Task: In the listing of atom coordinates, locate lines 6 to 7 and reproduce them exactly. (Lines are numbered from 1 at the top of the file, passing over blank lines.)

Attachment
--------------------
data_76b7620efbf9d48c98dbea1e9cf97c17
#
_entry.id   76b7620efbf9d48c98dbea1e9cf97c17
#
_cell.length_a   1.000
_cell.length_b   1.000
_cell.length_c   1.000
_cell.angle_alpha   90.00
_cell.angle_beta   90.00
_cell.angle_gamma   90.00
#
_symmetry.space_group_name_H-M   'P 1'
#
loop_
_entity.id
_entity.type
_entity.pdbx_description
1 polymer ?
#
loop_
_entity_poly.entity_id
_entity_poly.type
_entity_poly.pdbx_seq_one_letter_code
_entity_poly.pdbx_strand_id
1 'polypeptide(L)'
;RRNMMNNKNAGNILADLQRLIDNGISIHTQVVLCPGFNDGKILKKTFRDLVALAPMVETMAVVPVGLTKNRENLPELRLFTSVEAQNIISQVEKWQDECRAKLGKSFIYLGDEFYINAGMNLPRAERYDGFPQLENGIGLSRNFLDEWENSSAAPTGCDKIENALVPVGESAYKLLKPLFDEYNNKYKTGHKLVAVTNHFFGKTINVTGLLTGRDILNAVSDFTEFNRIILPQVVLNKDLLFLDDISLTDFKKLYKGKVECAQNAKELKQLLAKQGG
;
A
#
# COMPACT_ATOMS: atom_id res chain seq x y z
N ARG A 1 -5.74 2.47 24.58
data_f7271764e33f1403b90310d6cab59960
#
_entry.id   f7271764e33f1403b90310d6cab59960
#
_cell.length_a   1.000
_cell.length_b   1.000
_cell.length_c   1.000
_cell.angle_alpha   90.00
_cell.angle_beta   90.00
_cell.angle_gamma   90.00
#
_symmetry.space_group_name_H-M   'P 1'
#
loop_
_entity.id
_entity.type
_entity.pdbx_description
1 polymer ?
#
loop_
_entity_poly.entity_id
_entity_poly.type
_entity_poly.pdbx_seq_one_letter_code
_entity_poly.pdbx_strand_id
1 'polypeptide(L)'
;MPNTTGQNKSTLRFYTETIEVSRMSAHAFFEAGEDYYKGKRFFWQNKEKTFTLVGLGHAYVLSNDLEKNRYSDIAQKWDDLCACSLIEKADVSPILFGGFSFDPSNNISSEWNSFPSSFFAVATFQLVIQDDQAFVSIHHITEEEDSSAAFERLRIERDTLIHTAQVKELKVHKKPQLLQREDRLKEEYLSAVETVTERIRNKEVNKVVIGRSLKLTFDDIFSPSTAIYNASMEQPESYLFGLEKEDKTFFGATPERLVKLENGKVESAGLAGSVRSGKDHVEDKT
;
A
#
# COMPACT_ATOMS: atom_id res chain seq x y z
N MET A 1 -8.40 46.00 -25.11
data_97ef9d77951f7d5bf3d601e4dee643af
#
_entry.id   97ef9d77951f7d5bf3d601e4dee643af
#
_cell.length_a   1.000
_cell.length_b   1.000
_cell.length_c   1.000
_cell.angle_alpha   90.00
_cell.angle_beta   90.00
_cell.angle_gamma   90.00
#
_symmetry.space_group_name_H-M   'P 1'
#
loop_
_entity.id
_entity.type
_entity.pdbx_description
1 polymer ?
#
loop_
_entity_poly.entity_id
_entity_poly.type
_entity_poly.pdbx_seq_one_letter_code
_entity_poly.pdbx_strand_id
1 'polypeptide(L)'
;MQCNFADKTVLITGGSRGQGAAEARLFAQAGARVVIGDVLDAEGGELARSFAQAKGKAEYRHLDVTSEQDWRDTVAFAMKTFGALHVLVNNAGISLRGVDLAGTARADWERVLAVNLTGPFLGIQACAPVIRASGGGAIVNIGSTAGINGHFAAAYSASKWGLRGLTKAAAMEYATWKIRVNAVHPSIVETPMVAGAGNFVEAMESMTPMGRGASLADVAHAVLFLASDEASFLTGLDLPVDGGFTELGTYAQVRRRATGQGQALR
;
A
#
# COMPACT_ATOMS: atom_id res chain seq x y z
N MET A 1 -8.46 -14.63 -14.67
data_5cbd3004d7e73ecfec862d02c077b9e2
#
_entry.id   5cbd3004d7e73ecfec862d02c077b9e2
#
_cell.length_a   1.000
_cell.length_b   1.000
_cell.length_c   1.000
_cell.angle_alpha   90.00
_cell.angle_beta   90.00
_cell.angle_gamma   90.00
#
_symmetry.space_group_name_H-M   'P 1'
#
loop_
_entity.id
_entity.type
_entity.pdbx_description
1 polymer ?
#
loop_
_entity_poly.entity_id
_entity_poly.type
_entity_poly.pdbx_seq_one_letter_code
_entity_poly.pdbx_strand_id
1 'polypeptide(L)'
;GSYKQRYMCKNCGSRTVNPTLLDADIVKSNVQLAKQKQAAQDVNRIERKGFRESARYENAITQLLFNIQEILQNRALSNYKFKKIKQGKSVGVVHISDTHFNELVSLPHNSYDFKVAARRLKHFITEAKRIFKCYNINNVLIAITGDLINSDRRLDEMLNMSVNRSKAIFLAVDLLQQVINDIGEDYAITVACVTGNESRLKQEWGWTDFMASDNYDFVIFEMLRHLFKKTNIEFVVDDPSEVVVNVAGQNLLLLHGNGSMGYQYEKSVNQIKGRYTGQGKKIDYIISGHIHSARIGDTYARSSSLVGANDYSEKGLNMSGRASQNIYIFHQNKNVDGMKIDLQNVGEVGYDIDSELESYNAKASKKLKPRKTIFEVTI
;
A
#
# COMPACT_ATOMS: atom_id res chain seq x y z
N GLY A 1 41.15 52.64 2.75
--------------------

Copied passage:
_cell.length_b   1.000
_cell.length_c   1.000